What is Archaeology?
Archaeology is the study of the material remains of past human societies. For many years, it has been recognised as an important and exciting subject to study at University. The discipline covers a remarkable span of time and investigates some of the profoundly important developments of the human story, such as the beginnings of the human species, the discovery of farming and the emergence of early urban civilizations. Many of these developments, like the greater part of past times, are beyond the range of traditional historical methods and can only be studied through the archaeological record. Today, archaeologists regularly collaborate with scientists working in such disciplines as botany and physics in, for example, the analysis of environmental remains and the dating of ancient objects.
The wide scope of archaeology, in time, space and methodology, is one of the features that makes the subject so attractive to professional and amateur alike and to those who study it in University. There is something to interest everyone—whether their interests lie in outdoor fieldwork and exploring ancient monuments, the study of artifacts, the history of technology, local studies or simply in the rich heritage of Ireland’s past. Archaeology is a constantly changing discipline, fed by new discoveries, new theoretical approaches and analytical methods.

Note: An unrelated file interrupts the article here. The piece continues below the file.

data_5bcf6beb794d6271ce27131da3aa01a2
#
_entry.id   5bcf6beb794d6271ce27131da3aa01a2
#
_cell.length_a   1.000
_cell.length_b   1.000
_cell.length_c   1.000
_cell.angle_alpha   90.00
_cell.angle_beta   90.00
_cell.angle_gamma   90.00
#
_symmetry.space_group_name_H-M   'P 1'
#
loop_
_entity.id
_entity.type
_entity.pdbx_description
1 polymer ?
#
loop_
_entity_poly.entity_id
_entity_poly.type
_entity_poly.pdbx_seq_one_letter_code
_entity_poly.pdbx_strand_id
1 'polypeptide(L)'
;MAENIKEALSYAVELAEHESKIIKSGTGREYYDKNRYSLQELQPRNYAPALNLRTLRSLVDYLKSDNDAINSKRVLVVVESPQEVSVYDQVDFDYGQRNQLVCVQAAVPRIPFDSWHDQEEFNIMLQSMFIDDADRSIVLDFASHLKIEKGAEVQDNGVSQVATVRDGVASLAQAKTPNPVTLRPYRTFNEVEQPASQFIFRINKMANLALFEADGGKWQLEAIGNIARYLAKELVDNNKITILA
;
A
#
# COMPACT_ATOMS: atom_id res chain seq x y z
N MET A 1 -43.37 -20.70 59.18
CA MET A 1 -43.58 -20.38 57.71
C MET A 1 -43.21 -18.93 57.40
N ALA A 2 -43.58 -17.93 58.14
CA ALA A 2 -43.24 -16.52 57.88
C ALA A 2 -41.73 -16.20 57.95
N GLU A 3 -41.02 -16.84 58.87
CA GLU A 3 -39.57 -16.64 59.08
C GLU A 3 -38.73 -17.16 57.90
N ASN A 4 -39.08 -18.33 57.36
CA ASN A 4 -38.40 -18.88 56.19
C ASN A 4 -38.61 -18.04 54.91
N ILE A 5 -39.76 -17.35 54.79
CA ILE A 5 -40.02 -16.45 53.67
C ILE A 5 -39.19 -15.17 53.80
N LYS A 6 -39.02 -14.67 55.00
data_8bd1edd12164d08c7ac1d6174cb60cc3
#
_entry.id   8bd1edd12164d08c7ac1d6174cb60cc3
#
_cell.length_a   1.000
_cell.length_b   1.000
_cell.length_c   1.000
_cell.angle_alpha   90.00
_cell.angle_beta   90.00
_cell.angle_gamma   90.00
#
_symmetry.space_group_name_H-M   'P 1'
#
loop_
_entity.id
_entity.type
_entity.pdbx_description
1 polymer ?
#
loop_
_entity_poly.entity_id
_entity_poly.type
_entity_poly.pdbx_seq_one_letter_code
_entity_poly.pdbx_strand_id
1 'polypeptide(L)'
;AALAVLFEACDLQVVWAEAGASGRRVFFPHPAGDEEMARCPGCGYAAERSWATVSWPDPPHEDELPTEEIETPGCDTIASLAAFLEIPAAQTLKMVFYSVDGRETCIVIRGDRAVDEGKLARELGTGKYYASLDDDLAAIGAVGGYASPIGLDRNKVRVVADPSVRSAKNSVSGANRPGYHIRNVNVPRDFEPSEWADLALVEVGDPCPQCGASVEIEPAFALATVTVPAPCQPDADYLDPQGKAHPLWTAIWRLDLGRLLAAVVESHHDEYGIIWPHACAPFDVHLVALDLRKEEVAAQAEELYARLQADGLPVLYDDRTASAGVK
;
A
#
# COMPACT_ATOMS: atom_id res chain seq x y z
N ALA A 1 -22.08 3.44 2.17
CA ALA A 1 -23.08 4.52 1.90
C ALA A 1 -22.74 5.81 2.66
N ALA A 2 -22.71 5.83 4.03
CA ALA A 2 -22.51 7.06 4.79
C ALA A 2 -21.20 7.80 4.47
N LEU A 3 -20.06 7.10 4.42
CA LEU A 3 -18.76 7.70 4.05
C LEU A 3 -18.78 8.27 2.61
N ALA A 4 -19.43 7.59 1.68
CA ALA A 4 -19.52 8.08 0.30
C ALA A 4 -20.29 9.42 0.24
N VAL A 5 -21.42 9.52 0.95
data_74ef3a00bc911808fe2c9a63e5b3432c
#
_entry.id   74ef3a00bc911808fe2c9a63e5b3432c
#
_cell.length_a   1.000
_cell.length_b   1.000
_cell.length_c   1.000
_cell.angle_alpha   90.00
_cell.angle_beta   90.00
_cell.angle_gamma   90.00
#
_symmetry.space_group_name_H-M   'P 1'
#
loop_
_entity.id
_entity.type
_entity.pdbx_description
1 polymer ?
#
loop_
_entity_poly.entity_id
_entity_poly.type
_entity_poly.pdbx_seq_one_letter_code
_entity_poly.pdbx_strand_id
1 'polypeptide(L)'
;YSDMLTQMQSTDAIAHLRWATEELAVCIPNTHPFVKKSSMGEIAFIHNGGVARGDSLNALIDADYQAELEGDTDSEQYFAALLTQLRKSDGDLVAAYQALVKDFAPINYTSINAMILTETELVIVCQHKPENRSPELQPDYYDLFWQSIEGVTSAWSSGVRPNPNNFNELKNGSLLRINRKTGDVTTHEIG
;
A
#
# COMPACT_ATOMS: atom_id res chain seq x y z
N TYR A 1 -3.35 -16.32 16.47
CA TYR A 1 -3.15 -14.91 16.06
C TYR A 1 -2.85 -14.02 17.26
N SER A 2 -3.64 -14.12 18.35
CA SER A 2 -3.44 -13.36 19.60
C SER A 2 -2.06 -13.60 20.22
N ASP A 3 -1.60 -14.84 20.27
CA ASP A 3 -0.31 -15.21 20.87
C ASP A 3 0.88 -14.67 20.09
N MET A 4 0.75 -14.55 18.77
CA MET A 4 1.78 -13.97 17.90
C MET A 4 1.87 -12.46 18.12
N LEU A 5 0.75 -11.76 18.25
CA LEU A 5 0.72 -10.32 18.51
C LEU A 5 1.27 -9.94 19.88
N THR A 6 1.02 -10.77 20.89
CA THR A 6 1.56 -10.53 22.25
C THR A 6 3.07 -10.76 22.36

Careers in Archaeology
Career opportunities in archaeology are steadily growing and fall into three main areas—fieldwork (Excavation and surveying), heritage (museums, interpretive centres etc.) and teaching (at both second and third level). To become a successful archaeologist in any of these areas, it is first necessary to study archaeology at third level. The standard entry route into this profession, and the one I followed, is via a Bachelor of Arts degree—in my case National University of Ireland, Galway. Similar degrees which also offer archaeology as a subject can be undertaken at Queens University Belfast, University College Cork and NUI Dublin.
In Galway, the minimum academic requirements for admission to the BA programme are a pass in at least six subjects (including Irish, English and another language) at the Leaving Certificate Examination, with at least grade C3 in two subjects on the Higher course and at least grade D3 (ordinary or Higher course) in the remaining four subjects. Four subjects are studied in the first year, from the twenty-one on offer. In the second year two of the previous year’s subjects are pursued, and completed in the third and final year. In my first year, I studied Irish, English, Sociology and Politics (counts as one subject) and, of course, archaeology, retaining archaeology and English for my final two years.
Having obtained my BA or primary degree, I then decided to undertake a post-graduate degree or Master of Arts (MA). This consisted of a year dedicated to research, essay-writing and exams, followed by a year spent writing a thesis. Having an MA degree makes it easier to secure good quality employment and many students decide to pursue this path. I have recently taken the academic route to its final conclusion by completing a four-year Doctoral or PhD thesis.
Throughout my years at University, I have spent my summers working in the field—starting as an unskilled volunteer and gradually working my way up to supervisory roles on various teaching experience along the way, both tutoring and lecturing and am now well prepared to work in any of the three areas mentioned above.
Michelle Comber, Archaeologist
We are grateful to Michelle for the time and effort she devoted to writing this item on her chosen career. Hopefully, it will be of interest to some young people who are presently (or will shortly be) trying to make decisions in this direction. We would hope to bring you similar items over the coming months on a variety of careers—Mary.